- A. Zamani and Z. Qu, “Serotonin activates angiogenic phosphorylation signaling in human endothelial cells,” FEBS Letters, vol. 586, no. 16, pp. 2360–2365, 2012.
- M. Iwabayashi, Y. Taniyama, F. Sanada et al., “Role of serotonin in angiogenesis: induction of angiogenesis by sarpogrelate via endothelial 5-HT1B/Akt/eNOS pathway in diabetic mice,” Atherosclerosis, vol. 220, no. 2, pp. 337–342, 2012.
- A. Ahluwalia and A. S. Tarnawski, “Critical role of hypoxia sensor- HIF-1α in VEGF gene activation: implications for angiogenesis and tissue injury healing,” Current Medicinal Chemistry, vol. 19, no. 1, pp. 90–97, 2012.
- J. Chen, P. R. Somanath, O. Razorenova et al., “Akt1 regulates pathological angiogenesis, vascular maturation and permeability in vivo,” Nature Medicine, vol. 11, no. 11, pp. 1188–1196, 2005.
- F. Shi, T.-Z. Zhao, S. Zhang et al., “Effects of simulated microgravity on human umbilical vein endothelial cell angiogenesis and role of the PI3K-Akt-eNOS signal pathway,” PLoS ONE, vol. 7, no. 7, Article ID 40365, 2012.
- C. K. Kim, S. B. Lee, T. L. X. Nguyen et al., “Long isoform of ErbB3 binding protein, p48, mediates protein kinase B/Akt-dependent HDM2 stabilization and nuclear localization,” Experimental Cell Research, vol. 318, no. 2, pp. 136–143, 2012.
- Q. Xu, L.-Z. Liu, X. Qian et al., “MiR-145 directly targets p70S6K1 in cancer cells to inhibit tumor growth and angiogenesis,” Nucleic Acids Research, vol. 40, no. 2, pp. 761–774, 2012.
- J. E. Lee, J. S. Kang, Y.-W. Ki, S.-H. Lee, S.-J. Lee, and H. C. Koh, “Akt/GSK3β signaling is involved in fipronil-induced apoptotic cell death of human neuroblastoma SH-SY5Y cells,” Toxicology Letters, vol. 202, no. 2, pp. 133–141, 2011.
- E. S. Emamian, “AKT/GSK3 signaling pathway and schizophrenia,” Frontiers in Molecular Neuroscience, vol. 5, article 33, pp. 1–12, 2012.
- S. I. Yun, H. Y. Yoon, and Y. S. Chung, “Glycogen synthase kinase-3β regulates etoposide-induced apoptosis via Bcl-2 mediated caspase-3 activation in C3H10T1/2 cells,” Apoptosis, vol. 14, no. 6, pp. 771–777, 2009.
- N. M. Enman and E. M. Unterwald, “Inhibition of GSK3 attenuates amphetamine-induced hyperactivity and sensitization in the mouse,” Behavioural Brain Research, vol. 231, no. 1, pp. 217–225, 2012.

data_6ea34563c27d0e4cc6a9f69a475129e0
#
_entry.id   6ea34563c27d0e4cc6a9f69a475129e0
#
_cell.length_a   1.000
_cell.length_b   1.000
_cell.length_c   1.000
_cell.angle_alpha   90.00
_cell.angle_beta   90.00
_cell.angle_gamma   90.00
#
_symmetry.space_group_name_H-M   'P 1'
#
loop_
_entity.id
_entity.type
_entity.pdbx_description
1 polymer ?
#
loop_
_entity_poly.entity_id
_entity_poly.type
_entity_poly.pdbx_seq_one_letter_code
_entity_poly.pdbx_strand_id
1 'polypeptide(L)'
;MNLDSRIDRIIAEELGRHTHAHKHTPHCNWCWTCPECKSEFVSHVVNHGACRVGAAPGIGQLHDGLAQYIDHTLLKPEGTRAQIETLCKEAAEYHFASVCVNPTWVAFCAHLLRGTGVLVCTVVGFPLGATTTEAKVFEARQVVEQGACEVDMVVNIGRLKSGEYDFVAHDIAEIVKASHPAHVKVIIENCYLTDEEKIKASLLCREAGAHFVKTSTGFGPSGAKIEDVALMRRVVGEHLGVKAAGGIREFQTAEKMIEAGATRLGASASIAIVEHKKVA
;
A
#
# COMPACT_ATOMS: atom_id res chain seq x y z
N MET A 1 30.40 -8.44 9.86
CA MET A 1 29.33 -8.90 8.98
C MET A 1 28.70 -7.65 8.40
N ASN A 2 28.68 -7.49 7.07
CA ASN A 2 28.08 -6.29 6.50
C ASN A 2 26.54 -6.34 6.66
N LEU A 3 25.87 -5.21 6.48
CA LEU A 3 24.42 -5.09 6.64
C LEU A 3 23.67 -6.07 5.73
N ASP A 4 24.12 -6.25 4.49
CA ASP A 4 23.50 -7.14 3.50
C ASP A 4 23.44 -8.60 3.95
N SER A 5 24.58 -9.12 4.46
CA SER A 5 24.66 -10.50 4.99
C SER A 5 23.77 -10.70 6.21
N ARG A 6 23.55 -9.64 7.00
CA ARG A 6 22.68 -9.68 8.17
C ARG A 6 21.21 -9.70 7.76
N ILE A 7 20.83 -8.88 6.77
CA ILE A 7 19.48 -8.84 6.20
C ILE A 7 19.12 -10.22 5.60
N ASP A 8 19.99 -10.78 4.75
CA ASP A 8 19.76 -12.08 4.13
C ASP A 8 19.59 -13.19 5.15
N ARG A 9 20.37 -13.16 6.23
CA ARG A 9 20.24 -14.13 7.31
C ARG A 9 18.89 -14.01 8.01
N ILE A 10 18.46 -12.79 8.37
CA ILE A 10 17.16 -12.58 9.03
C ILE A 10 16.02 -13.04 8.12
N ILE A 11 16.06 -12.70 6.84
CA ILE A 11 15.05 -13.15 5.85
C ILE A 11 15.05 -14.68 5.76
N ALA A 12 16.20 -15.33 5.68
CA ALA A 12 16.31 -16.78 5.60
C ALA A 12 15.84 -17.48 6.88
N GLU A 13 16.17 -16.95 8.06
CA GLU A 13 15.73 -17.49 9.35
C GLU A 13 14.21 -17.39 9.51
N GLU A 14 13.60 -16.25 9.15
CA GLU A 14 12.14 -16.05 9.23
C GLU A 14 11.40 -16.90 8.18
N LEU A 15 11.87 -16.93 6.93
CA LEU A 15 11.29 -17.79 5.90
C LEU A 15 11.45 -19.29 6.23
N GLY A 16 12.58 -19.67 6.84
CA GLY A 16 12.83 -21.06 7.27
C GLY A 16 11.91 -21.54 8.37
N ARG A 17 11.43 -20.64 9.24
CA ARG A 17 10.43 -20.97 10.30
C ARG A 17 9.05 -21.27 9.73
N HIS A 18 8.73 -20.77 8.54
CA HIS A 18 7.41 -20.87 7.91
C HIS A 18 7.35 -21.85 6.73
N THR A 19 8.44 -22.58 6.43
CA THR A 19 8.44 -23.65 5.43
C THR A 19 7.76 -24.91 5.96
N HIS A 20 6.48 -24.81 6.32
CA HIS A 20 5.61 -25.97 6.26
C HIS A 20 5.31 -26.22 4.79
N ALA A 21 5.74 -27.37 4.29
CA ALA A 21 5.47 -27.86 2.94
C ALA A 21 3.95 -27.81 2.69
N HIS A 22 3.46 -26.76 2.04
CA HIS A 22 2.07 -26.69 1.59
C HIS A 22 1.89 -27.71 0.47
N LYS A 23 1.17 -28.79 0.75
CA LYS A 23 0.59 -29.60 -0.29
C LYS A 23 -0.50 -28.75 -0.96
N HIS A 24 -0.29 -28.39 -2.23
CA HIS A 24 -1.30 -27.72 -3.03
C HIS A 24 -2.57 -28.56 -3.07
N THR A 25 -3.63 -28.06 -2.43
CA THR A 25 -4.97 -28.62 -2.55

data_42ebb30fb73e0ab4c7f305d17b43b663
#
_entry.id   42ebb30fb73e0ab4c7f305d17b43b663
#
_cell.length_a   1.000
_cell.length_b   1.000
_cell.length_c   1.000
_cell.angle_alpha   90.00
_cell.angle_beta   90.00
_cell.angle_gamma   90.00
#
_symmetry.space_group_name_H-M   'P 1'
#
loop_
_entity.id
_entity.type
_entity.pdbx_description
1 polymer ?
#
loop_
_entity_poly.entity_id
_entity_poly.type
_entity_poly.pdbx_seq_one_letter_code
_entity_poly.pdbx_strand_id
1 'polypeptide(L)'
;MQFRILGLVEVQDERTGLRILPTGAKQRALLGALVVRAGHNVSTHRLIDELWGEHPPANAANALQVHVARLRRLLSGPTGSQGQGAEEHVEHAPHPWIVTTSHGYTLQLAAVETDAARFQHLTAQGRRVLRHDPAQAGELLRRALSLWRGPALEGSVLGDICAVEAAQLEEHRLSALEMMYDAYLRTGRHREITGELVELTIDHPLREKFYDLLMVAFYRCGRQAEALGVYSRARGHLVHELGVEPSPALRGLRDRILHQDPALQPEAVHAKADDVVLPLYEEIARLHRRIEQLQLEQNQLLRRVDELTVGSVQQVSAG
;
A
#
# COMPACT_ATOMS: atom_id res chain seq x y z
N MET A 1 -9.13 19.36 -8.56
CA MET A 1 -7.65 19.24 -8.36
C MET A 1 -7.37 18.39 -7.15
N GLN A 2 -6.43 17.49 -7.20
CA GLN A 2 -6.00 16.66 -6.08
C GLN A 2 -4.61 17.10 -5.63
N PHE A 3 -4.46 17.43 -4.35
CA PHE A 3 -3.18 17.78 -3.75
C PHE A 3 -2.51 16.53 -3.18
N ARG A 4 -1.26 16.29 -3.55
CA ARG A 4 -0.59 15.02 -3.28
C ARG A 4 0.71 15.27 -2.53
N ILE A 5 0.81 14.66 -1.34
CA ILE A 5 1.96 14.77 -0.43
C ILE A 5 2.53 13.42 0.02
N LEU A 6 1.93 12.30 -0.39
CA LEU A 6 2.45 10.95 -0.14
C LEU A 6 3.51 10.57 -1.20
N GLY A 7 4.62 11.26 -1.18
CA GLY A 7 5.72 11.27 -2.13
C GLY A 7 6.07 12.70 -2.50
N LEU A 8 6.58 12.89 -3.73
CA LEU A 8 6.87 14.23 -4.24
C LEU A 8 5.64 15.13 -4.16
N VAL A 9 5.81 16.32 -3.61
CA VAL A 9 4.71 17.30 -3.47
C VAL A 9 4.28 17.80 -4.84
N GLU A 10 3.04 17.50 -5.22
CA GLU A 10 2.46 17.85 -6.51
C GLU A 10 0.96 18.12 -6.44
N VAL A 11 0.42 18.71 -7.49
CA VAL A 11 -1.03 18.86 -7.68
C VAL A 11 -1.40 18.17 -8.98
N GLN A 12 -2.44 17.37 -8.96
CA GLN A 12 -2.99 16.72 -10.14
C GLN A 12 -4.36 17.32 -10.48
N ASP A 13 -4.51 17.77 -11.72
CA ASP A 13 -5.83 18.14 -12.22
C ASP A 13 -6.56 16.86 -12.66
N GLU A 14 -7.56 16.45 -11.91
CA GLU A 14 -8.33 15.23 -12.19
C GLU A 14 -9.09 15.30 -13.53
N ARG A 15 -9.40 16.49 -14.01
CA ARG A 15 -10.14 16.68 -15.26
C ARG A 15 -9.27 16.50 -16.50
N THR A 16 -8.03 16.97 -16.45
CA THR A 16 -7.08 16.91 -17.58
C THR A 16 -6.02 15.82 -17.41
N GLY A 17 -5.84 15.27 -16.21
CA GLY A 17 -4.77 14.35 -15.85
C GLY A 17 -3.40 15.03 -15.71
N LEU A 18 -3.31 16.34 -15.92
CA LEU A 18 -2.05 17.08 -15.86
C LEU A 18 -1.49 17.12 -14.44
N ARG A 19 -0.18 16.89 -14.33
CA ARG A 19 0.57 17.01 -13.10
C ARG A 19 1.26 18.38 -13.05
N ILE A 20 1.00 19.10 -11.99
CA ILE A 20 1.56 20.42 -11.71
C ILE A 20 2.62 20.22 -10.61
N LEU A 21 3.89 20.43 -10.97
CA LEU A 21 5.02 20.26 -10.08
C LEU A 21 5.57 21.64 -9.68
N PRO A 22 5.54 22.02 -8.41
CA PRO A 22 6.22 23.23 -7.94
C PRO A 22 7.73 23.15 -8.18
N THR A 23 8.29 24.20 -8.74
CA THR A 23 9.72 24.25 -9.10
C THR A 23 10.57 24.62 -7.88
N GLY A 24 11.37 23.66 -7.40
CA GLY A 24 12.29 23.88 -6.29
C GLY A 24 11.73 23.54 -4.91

- W. T. O'Brien and P. S. Klein, “Validating GSK3 as an in vivo target of lithium action,” Biochemical Society Transactions, vol. 37, no. 5, pp. 1133–1138, 2009.
- T. Dal-Cim, S. Molz, J. Egea et al., “Guanosine protects human neuroblastoma SH-SY5Y cells against mitochondrial oxidative stress by inducing heme oxigenase-1 via PI3K/Akt/GSK-3β pathway,” Neurochemistry International, vol. 61, no. 3, pp. 397–404, 2012.
- L. Mo, C. Yang, M. Gu et al., “PI3K/Akt signaling pathway-induced heme oxygenase-1 upregulation mediates the adaptive cytoprotection of hydrogen peroxide preconditioning against oxidative injury in PC12 cells,” International Journal of Molecular Medicine, vol. 30, no. 2, pp. 314–320, 2012.
- N. L. Neubauer, E. C. Ward, P. Patel et al., “Progesterone receptor-B induction of BIRC3 protects endometrial cancer cells from AP1-59-mediated apoptosis,” Hormones and Cancer, vol. 2, no. 3, pp. 170–181, 2011.
- H. Zhou, Y. Luo, and S. Huang, “Updates of mTOR inhibitors,” Anti-Cancer Agents in Medicinal Chemistry, vol. 10, no. 7, pp. 571–581, 2010.
- J. J. Gibbons, R. T. Abraham, and K. Yu, “Mammalian target of rapamycin: discovery of rapamycin reveals a signaling pathway important for normal and cancer cell growth,” Seminars in Oncology, vol. 36, supplement 3, pp. S3–S17, 2009.
- E. B. Larson and F. S. Zollman, “The effect of sleep medications on cognitive recovery from traumatic brain injury,” Journal of Head Trauma Rehabilitation, vol. 25, no. 1, pp. 61–67, 2010.
- O. V. Forlenza, V. J. de Paula, R. MacHado-Vieira, B. S. Diniz, and W. F. Gattaz, “Does lithium prevent Alzheimers disease?” Drugs and Aging, vol. 29, no. 5, pp. 335–342, 2012.
- G. Chen, L. D. Huang, W. Z. Zeng, and H. K. Manji, “Mood stabilizers regulate cytoprotective and mRNA-binding proteins in the brain: long-term effects on cell survival and transcript stability,” International Journal of Neuropsychopharmacology, vol. 4, no. 1, pp. 47–64, 2001.
- M. Maes, B. E. Leonard, A. M. Myint, M. Kubera, and R. Verkerk, “The new “5-HT” hypothesis of depression: cell-mediated immune activation induces indoleamine 2,3-dioxygenase, which leads to lower plasma tryptophan and an increased synthesis of detrimental tryptophan catabolites (TRYCATs), both of which contribute to the onset of depression,” Progress in Neuro-Psychopharmacology and Biological Psychiatry, vol. 35, no. 3, pp. 702–721, 2011.